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Hieroglyphs at Kom Ombo, Egypt, n.d.

Kom Ombo, Egypt - Relief on Outer Wall: Servants Bringing Food to the King
New York State Archives, NYSA_A3045-78_14528
 
Document Description
A stone relief carving of Egyptian hieroglyphs on an outer wall at Kom Ombo showing servants bringing food to the Pharoah. Photograph taken in 1930.
 
Questions
These are Egyptian letters and words.  How are they different from our writing? 
Look at the main figures in this picture.  What do you think they are doing? 
Why would these symbols be carved in stone?
What do the hieroglyphs have in common?
To the upper left of each figure is a group of symbols surrounded by an oval shape.  Why do you think these symbols were grouped together?
 
Historical Challenges
Research the Rosetta Stone. Find out how this stone helped archaeologists and historians learn more about Egyptian hieroglyphics.
Find out what sorts of hieroglyphs were written in tombs and pyramids.
 
Interdisciplinary Connections
Math: Use Egyptian numbers to create addition, subtraction, multiplication, and division problems. Also try writing fractions. Since the numerator was always 1 in ancient Egypt, this may be a challenge. (For example, ¾ has to be broken down into ½ and ¼).
Science: Find ways that scientists and archaeologists tell how old something is.
Science: What would be the best implement to use for carving or writing in stone?
English Language Arts: Write a poem about Egypt in hieroglyphics. Trade poems with classmates and translate.
 
Resources
Rumford, James. Seeker of Knowledge: The Man Who Deciphered Egyptian Hieroglyphs. Houghton Mifflin Company, June 2003. ISBN: 0618333452
Davies, W. V. Egyptian Hieroglyphics. University of California Press, September 1988. ISBN: 0520062876
Write Like An Egyptian. Scholastic Inc., October 2004. ISBN: 0439549884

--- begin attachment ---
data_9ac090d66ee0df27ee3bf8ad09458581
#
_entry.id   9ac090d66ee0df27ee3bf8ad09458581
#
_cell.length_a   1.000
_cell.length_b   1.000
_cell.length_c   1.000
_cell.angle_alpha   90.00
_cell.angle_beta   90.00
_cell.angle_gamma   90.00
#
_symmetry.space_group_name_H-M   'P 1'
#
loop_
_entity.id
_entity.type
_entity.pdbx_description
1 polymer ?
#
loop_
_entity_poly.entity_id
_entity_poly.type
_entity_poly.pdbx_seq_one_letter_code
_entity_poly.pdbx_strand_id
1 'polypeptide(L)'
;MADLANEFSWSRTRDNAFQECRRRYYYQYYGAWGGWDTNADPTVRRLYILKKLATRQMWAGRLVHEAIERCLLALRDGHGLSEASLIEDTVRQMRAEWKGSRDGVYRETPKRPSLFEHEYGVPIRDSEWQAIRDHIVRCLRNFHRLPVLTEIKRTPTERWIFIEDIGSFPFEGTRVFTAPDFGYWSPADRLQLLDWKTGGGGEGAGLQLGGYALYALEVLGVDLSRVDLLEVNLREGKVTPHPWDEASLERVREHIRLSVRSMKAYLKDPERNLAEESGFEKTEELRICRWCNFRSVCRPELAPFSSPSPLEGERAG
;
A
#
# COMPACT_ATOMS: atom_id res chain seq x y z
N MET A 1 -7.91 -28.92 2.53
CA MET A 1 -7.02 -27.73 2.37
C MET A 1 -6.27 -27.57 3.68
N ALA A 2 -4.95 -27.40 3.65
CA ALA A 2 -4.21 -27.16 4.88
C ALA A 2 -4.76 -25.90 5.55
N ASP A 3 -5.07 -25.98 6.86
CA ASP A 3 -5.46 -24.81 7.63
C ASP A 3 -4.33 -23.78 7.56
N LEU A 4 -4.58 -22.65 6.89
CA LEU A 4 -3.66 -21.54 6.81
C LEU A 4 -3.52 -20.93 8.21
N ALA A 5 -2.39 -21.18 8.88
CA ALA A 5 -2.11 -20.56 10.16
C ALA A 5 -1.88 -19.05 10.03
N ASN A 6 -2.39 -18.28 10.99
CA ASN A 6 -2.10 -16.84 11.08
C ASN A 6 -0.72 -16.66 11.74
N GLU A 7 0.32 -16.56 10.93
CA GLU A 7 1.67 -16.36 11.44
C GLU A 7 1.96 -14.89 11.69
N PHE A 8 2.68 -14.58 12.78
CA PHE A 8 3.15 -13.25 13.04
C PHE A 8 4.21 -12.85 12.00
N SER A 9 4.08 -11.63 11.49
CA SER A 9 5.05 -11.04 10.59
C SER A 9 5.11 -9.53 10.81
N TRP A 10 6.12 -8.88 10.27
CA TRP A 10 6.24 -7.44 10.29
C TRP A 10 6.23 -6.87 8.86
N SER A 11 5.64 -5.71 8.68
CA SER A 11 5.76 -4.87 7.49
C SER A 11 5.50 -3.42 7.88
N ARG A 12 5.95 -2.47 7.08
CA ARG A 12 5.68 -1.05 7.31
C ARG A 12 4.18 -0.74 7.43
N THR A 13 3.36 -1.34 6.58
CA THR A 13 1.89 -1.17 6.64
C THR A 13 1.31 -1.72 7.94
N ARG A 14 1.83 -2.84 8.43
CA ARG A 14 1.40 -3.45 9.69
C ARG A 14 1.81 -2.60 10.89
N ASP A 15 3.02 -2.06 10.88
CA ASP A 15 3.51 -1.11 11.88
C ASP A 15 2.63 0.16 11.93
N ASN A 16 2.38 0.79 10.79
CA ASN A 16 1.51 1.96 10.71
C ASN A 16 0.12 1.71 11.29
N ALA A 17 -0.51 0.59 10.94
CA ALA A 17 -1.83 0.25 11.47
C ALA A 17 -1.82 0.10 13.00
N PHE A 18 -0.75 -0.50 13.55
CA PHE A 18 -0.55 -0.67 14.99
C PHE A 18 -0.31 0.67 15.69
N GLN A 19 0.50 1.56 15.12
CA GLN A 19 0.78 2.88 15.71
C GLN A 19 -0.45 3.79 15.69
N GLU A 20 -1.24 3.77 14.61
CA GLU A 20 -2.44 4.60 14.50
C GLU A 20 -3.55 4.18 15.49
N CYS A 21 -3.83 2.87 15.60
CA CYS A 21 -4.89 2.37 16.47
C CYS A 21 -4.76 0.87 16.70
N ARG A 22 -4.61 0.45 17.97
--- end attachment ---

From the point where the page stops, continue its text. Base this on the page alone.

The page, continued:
Der Manuelian, Peter. Hieroglyphics from A to Z. Scholastic, Inc., July 1996. ISBN: 0590400088
 

Historical Context
There are more than 2,000 characters, or hieroglyphs, in ancient Egyptian writing. The hieroglyphs stood for the sound of an object or for an idea related to the object. Hieroglyphs were usually used only for consonant sounds, not vowels. Vowels were part of the Egyptians' spoken language but not part of their written language.

Without vowels, several words could look the same but have completely different meanings. In order to clarify what a word was, sometimes context clues from the rest of the writings were used. Often, a silent hieroglyph called a determinative was added at the end of a word to give the reader a clue to the meaning. There were thousands of determinatives, which made learning to read and write hieroglyphics a very difficult job.

Hieroglyphs could be written from left to right or from right to left. The direction that the figures faced determined which way the writing should be read. If they faced left, the writing went from left to right; if they faced right, it went right to left.

 
Essential Question
What is the relationship between language and culture?
 
Check for Understanding
Describe the images in this document and explain the influence of culture on this language.